The year 1683 marks the foundation of the London St. Cecilia Society and the establishment of November 22nd as the date of its annual celebration. The earlier of Dryden’s two odes for St. Cecilia makes no attempt to tell her story, honoring her memory instead in rousing praise of music in all its manifestations. The arrangement of the text by Newburgh Hamilton allowed for recitatives, arias, and choruses, with ample opportunities for the genre scenes and word painting that Handel loved. The Overture began with a stately Minuet in the French manner, followed by a sprightly fugal section and a Da capo return to the Minuet. The third section was a gentle dance in triple time. Two recitatives, the first (secco) with continuo only, the second (accompagnato) with strings, oboes, and bassoons, described the emergence of “harmony” from sonic chaos. Tenor Matthew Anderson sang with ringing tones of considerable dramatic power. The answering chorus depicted harmony running through “all the compass of the notes” with ascending and descending scales and long pedal notes in the lower strings at “the diapason closing full.” Accompanied by continuo and solo cello, Jessica Petrus was the soprano soloist in the aria “What passion cannot music raise and quell,” another reference to Platonic theory. In sectional repeats, Petrus enhanced the stately sarabande rhythm with elegant ornamentation. Cellist Shirley Hunt provided her own extraordinary cadenza that slyly incorporated quotations from Bach, Purcell, and Handel himself.

Each of the arias that followed invoked the expressive power of a particular instrument. In “The trumpet’s looud clangor,” tenor Charles Blandy, followed by the chorus, competed with the <brilliant first trumpeter, Terry Everson, and the equally adept timpanist, Nicholas Tolle,> in virtuosic display.. Melting tones from soprano Kristen Watson and flutist Vanessa Holroyd, accompanied by organist Michael Beattie and lutenist Michael Leopold, evoked the “woes of hopeless lovers,” a familiar operatic trope. Jonas Budris, another fine tenor, and “sharp violins” proclaimed the emotional and dramatic power of stringed instruments with witty indignation for “the fair disdainful dame.” Soprano Sarah Moyer praised Handel’s (and Cecilia’s) own instrument, the organ, in a tender aria that invited improvised ornamentation by the organist. “Orpheus could lead the savage race” was marked “Alla Hornpipe” by Handel. The dance, with its sharp accents and syncopations, was known to him from Purcell’s theater music and from published country-dance anthologies. Soprano Carley DeFranco matched the violin acrobatics with virtuosic roulades.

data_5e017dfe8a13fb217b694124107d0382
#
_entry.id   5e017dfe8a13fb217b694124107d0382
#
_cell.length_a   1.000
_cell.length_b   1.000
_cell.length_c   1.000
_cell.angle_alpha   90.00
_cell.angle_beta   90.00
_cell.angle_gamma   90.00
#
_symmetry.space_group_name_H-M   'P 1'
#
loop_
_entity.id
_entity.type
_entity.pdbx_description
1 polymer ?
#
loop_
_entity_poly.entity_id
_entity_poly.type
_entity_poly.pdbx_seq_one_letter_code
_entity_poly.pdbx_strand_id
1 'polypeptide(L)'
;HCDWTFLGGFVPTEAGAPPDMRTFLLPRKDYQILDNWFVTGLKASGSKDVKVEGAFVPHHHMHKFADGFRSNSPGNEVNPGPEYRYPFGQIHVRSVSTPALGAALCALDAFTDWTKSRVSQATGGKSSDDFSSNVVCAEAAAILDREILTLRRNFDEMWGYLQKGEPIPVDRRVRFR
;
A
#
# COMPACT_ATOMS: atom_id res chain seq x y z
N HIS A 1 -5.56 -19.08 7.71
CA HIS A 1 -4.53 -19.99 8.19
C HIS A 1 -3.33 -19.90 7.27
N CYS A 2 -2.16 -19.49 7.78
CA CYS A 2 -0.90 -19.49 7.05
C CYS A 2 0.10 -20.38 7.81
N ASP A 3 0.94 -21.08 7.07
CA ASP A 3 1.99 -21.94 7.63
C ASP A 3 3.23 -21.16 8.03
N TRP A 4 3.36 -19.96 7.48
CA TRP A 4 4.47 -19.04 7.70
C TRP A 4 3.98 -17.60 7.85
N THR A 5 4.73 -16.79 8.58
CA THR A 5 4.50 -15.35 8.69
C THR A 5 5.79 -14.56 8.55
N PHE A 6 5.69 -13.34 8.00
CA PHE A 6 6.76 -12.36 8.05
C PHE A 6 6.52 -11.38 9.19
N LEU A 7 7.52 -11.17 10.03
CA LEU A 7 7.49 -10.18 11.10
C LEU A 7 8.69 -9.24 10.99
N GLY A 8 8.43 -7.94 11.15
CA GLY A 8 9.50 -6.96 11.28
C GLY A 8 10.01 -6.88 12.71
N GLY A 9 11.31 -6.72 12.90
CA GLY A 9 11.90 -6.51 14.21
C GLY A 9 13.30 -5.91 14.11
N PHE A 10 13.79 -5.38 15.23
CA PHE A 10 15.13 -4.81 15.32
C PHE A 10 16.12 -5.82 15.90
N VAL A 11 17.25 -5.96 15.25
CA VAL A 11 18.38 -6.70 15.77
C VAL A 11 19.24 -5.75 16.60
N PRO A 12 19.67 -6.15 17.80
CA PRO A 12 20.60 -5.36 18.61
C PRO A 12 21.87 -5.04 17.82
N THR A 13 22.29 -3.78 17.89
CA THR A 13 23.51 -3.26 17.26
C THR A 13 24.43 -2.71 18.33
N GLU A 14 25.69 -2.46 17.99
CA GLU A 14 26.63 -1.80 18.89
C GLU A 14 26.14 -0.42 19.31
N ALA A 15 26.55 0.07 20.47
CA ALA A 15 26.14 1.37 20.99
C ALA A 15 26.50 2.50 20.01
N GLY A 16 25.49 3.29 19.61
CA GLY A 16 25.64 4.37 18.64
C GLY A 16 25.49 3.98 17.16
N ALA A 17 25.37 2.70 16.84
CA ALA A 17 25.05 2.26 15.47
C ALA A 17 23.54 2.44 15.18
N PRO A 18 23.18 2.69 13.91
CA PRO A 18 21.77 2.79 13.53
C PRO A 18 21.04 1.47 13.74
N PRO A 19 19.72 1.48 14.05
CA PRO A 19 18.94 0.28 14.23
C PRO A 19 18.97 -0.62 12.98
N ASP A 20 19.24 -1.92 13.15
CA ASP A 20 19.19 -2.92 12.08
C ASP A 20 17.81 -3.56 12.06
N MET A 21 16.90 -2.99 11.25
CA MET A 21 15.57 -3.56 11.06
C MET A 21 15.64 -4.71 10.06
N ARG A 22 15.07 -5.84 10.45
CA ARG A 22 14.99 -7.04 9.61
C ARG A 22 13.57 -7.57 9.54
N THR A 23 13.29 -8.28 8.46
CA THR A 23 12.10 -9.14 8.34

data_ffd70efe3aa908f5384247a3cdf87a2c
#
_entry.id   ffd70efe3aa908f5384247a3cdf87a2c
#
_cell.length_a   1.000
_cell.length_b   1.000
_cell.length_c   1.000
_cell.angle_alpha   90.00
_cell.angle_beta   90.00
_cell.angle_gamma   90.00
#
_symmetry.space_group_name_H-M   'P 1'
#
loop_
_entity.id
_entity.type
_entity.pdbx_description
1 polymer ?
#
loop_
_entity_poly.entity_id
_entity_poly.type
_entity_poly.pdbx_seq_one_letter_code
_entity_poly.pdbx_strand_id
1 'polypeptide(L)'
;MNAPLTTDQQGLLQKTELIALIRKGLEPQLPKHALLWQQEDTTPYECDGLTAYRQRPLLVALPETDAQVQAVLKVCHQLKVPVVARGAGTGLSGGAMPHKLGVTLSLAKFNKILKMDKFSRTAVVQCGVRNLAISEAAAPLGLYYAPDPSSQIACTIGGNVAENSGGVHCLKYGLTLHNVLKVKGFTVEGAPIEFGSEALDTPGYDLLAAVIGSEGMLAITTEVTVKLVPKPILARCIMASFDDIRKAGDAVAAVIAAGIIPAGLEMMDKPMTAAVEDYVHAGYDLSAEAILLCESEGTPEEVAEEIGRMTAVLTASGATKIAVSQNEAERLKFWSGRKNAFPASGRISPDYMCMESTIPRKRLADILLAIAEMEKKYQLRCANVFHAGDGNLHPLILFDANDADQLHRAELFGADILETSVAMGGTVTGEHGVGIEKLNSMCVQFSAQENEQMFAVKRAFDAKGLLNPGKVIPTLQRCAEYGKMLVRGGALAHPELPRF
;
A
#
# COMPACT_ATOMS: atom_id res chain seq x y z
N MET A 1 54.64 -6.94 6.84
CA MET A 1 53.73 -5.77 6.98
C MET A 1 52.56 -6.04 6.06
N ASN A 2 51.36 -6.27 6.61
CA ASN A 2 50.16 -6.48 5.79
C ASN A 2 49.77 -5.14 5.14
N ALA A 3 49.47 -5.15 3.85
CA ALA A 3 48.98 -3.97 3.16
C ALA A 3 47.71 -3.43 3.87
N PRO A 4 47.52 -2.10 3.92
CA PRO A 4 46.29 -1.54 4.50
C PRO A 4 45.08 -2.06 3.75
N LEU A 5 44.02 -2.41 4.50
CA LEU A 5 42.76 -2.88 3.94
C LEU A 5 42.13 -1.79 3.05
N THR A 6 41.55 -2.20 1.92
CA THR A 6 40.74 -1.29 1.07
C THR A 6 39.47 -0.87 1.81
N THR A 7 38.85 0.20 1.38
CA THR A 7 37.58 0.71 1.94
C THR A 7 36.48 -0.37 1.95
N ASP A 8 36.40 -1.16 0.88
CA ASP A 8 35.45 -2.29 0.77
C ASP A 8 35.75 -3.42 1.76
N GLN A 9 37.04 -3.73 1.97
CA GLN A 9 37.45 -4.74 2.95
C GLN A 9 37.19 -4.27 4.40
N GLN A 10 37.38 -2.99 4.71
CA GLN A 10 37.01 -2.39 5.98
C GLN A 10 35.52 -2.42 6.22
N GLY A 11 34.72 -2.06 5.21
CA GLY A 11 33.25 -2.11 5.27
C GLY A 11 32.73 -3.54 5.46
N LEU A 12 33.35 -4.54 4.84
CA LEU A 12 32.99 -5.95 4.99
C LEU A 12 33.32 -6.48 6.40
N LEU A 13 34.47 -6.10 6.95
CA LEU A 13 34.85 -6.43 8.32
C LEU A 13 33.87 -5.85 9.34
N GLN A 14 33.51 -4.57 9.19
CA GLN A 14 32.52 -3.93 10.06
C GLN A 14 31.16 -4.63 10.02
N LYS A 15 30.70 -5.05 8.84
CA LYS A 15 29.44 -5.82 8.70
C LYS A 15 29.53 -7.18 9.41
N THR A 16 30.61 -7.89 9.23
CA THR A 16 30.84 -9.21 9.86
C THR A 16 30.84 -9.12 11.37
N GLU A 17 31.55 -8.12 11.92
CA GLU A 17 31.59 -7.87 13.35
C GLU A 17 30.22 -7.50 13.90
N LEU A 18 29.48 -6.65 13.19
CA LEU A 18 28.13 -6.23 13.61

DeFranco’s brief accompanied recitative brought the only mention of Cecilia herself “when to her organ, vocal breath was giv’n.” This declaration introduced the final chorus, announced by soprano Samantha Dotterweich singing, unaccompanied, from the balcony, in alternation with the chorus and orchestra. At the words “The trumpet shall be heard on high,” the first trumpet suddenly joined in, followed by the second trumpet and timpani. The final fugue, “The dead shall live / And music shall untune the sky,” was as forceful a Handelian ending as anyone could wish.

Virginia Newes, who lives in Cambridge, was Associate Professor of Music History and Musicology at the Eastman School of Music.

Comments Off on Mannys Hail Cecilia